· Multibuyer analysis: When files for various products are maintained in one relational database, it’s easy to pinpoint the best customers for that brand, encompassing one-shot products and subscription-based ones alike.

· Inexpensive renewals: Because the records are linked, the online newsletter recipient can receive a reminder with the blast when it is time to renew or requalify for the magazine. If the magazine can get e-mail addresses from the electronic product, more e-mail renewals can be sent, usually boosting response and contributing to a much lower CPO than a wrap, telephone effort or direct mail.

This brings us back to the No. 2 objective for a Web site: to get more print subscribers. Let’s make it easy. E-mail blasts for our clients contain links to customized order forms. By clicking on the link, the subscriber’s account number, name and address are prepopulated. Hard-copy renewals direct the subscriber to the Web site where, by entering the account number, the rest of the form is prepopulated.

Likewise, visitors to the Web site or recipients of the electronic products should be able to see and click on the link easily. By transferring a source code, orders can be tracked.

Many publishers like to handle the online newsletter blasts themselves. That’s all right. They can even pull the lists from the fulfillment house via the Internet at no charge when they are ready to do daily or weekly blasts. But a system is needed for returning the bounce-backs to the fulfillment house for maintenance.

With a live file and updates coming from many sources, the publisher is assured that each time the list is pulled it will be the freshest possible. No wasted circulation for the electronic products. This data exchange also benefits the magazine, especially one with a low frequency. Chances are the recipient has received several e-mails since the last print issue, so the most current data are available for whatever effort the circulation manager is doing.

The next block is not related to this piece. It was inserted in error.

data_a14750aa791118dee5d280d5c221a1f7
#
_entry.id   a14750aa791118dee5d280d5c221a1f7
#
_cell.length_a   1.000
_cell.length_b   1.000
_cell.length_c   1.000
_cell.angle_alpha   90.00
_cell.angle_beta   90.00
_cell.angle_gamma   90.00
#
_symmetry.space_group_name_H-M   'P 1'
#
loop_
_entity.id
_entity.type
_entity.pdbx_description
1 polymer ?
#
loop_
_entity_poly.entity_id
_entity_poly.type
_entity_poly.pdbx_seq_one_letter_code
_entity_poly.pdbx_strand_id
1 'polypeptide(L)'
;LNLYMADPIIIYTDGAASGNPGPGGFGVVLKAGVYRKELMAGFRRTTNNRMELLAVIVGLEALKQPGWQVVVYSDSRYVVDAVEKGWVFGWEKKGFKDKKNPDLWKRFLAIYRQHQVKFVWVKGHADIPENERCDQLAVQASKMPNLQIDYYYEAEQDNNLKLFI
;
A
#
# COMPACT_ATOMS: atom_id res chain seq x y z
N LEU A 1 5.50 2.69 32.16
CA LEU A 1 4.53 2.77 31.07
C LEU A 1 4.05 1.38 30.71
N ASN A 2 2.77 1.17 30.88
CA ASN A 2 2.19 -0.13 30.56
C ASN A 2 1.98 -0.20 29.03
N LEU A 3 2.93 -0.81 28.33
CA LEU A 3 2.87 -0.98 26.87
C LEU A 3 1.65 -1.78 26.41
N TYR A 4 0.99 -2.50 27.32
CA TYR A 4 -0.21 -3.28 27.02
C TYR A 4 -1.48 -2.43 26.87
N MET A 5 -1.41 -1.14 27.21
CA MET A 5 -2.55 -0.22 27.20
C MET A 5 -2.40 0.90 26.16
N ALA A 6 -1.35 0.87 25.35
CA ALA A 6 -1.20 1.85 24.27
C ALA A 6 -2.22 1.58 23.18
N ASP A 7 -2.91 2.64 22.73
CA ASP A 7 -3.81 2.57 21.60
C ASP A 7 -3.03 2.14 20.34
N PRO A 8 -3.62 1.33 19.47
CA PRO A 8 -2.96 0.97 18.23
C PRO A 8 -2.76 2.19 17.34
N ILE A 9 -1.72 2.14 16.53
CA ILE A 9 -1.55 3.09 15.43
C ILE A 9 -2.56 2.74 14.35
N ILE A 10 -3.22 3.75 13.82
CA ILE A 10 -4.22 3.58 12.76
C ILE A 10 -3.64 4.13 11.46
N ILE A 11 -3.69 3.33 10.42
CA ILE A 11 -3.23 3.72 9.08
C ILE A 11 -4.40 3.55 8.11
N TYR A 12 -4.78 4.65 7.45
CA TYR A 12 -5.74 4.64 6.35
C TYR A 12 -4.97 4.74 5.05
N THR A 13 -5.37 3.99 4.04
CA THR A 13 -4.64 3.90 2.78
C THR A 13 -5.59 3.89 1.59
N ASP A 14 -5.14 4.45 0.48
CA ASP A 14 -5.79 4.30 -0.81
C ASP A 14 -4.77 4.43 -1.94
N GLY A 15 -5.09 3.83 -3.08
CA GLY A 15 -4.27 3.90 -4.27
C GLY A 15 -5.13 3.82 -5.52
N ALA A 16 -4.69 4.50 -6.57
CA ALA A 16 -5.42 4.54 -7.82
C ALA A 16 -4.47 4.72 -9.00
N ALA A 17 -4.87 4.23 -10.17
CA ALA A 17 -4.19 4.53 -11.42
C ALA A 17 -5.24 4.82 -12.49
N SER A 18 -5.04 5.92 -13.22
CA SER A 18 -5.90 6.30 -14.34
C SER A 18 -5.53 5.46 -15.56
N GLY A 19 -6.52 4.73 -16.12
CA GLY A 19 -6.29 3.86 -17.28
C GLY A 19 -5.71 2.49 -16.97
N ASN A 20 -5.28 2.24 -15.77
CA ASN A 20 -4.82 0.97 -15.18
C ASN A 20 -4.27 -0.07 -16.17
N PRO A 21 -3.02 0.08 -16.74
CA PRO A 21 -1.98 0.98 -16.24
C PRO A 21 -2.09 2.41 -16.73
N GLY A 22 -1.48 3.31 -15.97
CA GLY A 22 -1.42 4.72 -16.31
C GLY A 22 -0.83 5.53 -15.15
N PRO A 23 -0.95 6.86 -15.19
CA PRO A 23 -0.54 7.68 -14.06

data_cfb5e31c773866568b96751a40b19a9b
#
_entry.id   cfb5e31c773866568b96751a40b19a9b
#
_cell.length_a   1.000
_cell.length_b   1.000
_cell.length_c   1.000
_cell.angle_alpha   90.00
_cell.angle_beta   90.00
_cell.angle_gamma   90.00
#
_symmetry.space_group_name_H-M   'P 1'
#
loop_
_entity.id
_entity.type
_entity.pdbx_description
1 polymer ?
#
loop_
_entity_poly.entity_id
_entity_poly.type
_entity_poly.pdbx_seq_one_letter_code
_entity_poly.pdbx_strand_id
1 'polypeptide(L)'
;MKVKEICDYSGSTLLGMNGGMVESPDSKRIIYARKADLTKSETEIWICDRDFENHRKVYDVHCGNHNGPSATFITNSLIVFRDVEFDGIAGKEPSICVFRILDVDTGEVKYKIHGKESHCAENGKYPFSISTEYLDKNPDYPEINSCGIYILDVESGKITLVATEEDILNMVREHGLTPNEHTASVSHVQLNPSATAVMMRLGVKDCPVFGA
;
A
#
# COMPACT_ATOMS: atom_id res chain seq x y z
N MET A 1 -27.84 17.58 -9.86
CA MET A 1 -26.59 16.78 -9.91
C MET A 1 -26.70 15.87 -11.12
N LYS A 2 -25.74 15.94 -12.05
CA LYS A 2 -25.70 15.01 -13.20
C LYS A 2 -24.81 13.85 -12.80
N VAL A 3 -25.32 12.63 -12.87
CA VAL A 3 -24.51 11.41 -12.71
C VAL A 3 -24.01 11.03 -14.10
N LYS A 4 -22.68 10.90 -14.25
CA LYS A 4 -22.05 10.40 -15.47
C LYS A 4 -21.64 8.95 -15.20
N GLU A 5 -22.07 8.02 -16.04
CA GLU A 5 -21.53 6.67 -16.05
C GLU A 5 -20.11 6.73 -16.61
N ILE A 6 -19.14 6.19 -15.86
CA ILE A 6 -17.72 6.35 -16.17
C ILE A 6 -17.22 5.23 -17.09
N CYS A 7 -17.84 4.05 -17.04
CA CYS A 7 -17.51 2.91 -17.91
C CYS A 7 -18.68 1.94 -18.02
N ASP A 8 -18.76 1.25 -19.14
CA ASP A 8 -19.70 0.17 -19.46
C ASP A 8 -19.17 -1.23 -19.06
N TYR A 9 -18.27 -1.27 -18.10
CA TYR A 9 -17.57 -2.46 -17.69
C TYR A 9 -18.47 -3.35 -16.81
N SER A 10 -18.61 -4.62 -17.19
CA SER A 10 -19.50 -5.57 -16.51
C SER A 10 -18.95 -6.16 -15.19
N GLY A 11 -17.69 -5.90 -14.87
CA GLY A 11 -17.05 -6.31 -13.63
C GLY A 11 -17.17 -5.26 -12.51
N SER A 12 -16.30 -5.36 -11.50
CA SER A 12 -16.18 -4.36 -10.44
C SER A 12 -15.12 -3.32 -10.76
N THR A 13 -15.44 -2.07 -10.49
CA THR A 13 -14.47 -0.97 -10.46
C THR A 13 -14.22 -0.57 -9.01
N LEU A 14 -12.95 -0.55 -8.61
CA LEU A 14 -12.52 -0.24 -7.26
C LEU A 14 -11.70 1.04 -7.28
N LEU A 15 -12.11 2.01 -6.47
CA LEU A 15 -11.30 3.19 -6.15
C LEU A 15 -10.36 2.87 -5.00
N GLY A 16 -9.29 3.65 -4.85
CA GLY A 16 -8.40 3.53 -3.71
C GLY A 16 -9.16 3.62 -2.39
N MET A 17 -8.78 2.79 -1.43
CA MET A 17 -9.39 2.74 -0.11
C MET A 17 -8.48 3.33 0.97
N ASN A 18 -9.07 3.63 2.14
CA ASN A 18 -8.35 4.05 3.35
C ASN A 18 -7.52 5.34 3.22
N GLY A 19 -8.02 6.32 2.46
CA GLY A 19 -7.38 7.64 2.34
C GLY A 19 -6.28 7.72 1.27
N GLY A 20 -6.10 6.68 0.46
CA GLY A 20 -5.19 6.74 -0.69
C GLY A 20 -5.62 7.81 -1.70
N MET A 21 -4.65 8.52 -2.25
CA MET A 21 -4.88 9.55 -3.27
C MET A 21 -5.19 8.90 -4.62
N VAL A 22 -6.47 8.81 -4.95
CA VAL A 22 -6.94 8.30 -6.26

the circulation manager.terrific, overworked person faces rate base guarantees, audit reports, issue closings, customer service problems, constant regulation changes, on and on. Is there really time to take on the challenge of integrating the electronic product database with the print? Is it worth getting involved? Absolutely!

The circulator and the fulfillment house are the keys to expanding the audience base for the brand. It’s amazing what the circulator knows and the service bureau can do – and most likely is doing for other publishers. As a former circulation director, I’ve learned we can’t take for granted what other publishing folks know about database management and fulfillment.

So the circulator and service bureau management need to sit down with the publishing division responsible for electronic products to discuss possibilities – the benefits of a unified dynamic database. It’s a win-win situation for all involved.

But like any solid marriage, it starts with good communication.